Tuesday, January 15, 2008

Just For the Health of It...

For those of you whose New Year’s resolutions to get healthy are flagging…a program I’ve found most helpful is Prevention’s “My Health Trackers”. It’s free; you just need to sign up and input some basic information about yourself and your base activity level, and then you can track your daily calorie and nutrition intake, activity level, weight, mood – you can even develop your own charts for measurements of special interest to you, like your daily hours of sleep or blood pressures.

A caveat that this is not a program for persons with an OCD-ish need for precisions – the food database, for instance, is not comprehensive and is frustratingly user-unfriendly in general, so expect to deal in equivalencies and outright guesstimates at times. And you’ll have to give yourself about 10 or 15 minutes a day total to do your reporting. But if you can benefit from the discipline of keeping a food journal – and I’ve found this to be one of the few positive motivators for me to watch what I eat – and make a deal with yourself to be scrupulously honest and somewhat skeptical of your own virtue in eating and exercising – it’s kind of cool to see your habits and progress rendered graphically over time.

Monday, January 14, 2008

Book 'Em

I saw some sad statistics about the state of American reading habits over at Beso Mami's blog the other day.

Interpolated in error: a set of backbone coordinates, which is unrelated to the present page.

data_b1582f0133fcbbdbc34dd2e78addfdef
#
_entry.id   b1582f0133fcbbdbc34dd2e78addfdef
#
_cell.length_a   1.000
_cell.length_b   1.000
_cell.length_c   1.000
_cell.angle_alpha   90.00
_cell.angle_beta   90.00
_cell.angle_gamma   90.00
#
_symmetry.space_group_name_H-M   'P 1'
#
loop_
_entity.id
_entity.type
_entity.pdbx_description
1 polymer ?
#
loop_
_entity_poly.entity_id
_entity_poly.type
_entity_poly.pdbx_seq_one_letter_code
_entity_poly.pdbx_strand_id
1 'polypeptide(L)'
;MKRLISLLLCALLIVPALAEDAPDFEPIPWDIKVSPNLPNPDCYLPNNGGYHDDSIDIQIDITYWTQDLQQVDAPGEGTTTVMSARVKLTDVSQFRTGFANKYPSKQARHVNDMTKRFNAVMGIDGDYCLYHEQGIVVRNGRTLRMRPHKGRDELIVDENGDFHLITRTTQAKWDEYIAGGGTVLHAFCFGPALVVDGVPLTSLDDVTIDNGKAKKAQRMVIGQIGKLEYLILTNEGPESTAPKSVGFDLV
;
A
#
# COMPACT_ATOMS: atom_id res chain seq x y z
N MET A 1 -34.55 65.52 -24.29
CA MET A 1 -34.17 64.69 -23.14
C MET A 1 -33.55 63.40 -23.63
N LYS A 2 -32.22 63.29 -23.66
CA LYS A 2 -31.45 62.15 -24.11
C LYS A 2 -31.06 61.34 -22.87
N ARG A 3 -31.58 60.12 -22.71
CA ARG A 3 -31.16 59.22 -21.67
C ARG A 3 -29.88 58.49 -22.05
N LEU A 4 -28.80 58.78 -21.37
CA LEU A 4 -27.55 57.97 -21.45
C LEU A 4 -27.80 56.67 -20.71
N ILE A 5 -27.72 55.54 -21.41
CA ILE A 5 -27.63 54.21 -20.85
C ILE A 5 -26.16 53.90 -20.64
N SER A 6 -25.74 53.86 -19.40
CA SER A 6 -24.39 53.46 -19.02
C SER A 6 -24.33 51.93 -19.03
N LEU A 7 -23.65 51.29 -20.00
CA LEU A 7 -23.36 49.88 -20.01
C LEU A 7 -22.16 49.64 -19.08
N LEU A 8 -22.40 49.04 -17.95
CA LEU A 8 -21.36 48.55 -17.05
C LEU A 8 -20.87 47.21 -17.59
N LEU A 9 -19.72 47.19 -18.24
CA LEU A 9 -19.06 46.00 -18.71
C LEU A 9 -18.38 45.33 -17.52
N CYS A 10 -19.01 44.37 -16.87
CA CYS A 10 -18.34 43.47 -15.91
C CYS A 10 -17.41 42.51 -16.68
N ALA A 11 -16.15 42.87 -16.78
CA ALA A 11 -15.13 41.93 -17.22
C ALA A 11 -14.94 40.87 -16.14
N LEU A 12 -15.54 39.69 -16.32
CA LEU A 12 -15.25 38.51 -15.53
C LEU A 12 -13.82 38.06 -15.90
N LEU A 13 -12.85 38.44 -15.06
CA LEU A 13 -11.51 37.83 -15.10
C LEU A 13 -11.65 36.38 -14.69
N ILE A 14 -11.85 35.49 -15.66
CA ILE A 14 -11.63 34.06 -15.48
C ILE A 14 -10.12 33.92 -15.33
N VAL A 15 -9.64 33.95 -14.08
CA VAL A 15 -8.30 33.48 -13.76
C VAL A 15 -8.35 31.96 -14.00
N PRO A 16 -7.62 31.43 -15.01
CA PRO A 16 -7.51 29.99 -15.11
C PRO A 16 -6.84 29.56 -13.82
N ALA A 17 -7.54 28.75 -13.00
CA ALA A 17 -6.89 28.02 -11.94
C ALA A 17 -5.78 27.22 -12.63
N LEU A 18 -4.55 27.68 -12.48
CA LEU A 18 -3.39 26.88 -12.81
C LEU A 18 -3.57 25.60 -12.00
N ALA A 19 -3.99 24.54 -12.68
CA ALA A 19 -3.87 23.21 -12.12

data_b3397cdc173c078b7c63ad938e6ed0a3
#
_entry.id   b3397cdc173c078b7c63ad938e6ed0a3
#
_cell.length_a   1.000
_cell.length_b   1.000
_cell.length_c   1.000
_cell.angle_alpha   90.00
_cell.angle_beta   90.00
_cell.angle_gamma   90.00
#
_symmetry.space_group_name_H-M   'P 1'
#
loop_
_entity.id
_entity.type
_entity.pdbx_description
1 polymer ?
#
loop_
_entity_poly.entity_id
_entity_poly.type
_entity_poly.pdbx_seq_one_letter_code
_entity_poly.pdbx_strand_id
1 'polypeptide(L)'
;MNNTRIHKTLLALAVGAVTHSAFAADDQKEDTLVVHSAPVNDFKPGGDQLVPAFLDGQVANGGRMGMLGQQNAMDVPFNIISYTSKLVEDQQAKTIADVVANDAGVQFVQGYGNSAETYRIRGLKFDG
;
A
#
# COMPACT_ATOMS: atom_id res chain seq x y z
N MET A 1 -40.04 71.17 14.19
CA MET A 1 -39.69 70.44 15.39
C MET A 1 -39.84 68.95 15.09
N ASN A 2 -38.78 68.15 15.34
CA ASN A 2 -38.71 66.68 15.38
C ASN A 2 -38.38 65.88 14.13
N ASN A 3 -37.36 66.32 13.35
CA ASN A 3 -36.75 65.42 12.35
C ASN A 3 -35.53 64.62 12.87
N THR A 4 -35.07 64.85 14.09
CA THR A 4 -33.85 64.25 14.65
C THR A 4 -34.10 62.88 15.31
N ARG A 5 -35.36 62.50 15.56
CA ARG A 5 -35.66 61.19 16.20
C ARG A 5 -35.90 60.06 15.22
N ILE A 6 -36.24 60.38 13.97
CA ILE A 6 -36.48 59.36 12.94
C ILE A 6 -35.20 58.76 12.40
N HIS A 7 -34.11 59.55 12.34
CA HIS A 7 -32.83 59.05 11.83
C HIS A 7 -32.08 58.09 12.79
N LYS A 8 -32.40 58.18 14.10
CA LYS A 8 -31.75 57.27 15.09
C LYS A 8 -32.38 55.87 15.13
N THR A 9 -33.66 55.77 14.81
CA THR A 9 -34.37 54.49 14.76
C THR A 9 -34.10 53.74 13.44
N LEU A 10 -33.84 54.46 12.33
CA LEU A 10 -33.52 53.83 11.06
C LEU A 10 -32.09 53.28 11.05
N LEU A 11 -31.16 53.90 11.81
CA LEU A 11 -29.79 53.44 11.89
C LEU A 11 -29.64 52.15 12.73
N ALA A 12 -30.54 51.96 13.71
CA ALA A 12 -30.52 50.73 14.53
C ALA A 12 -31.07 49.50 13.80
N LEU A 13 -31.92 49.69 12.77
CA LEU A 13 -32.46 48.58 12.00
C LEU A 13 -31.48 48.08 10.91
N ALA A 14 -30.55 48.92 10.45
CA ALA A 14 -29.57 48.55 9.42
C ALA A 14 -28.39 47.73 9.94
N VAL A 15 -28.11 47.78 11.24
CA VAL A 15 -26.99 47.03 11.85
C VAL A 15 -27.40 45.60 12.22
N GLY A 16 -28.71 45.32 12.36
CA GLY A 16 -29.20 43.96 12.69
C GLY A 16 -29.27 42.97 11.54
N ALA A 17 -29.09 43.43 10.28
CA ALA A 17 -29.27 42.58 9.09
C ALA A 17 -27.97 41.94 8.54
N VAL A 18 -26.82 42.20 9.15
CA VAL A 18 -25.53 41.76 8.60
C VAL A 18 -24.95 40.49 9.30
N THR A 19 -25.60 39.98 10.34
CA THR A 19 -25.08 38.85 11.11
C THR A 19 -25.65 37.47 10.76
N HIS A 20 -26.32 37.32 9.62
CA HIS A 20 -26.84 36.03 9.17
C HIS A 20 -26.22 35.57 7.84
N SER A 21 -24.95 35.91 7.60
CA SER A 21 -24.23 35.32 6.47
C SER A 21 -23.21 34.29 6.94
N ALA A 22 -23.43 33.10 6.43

Beso Mami has resolved to read more and encourages others to do the same. And in fact this was one of my resolutions this New Year, as I noted to my chagrin that my one-book-a-week reading habit had fallen off dramatically over the past couple of years. There are so many great books out there, I thought, that depriving myself of the pleasure of reading them is actually a kind of passive-aggressive way to be mean to myself.

So -- currently residing on my night table are Barbara Kingsolver's Animal, Vegetable, Miracle and Bill Clinton's Giving. So I'm not on the cutting edge of the New York Times Review of Books, but I'm trying. And I'll tell you what I think about the books I'm reading.

What's on your reading list these days?

Sunday, January 13, 2008


The camera-shy Mollie, in an uncharacteristically charitable mood, allows her photo to be taken.

Fellow Traveler relates that Mollie has had an interesting life -- beginning about a decade ago at the home of a Crazy Cat Lady in Maine, where Mollie was born into a household of about 50 other felines. When the animal control people finally took the cats away from Crazy Cat Lady, they somehow overlooked the petite Mollie, who wound up sitting forlornly in the middle of the road until a passerby rescued her and later gave her to FT. Now Mollie says, "Shredded turkey and cheese...catnip mice...scritches from Mama...sleeping on LC's head whenever I can get away with is good."

Rollin' Our Own

Constant readers know that we loves us our sushi around here. So today we decided to roll our own for supper.

Thanks to Semi-Stepson and his partner, I'm the proud new owner of a sushi kit and serving vessels. And after buying a cute little apartment-sized rice steamer for Semi-Daughter-in-Law for Christmas, we found out that she doesn't really care for rice...which is what we were secretly hoping, because we thought the rice cooker was pretty swell. So I was armed for bear -- or more accurately, for krab-with-a-K, because California rolls are about the freshest and safest seafood sushi to attempt here in the landlocked Upper Midwest.

The good news is that sushi isn't as hard as it looks. The bad news is that it's not all that easy either, mostly because the short-grained rice is so sticky, and because there's a trick to not overfilling the I learned in my first attempt. But I kept at it, and the second roll came out fairly okay.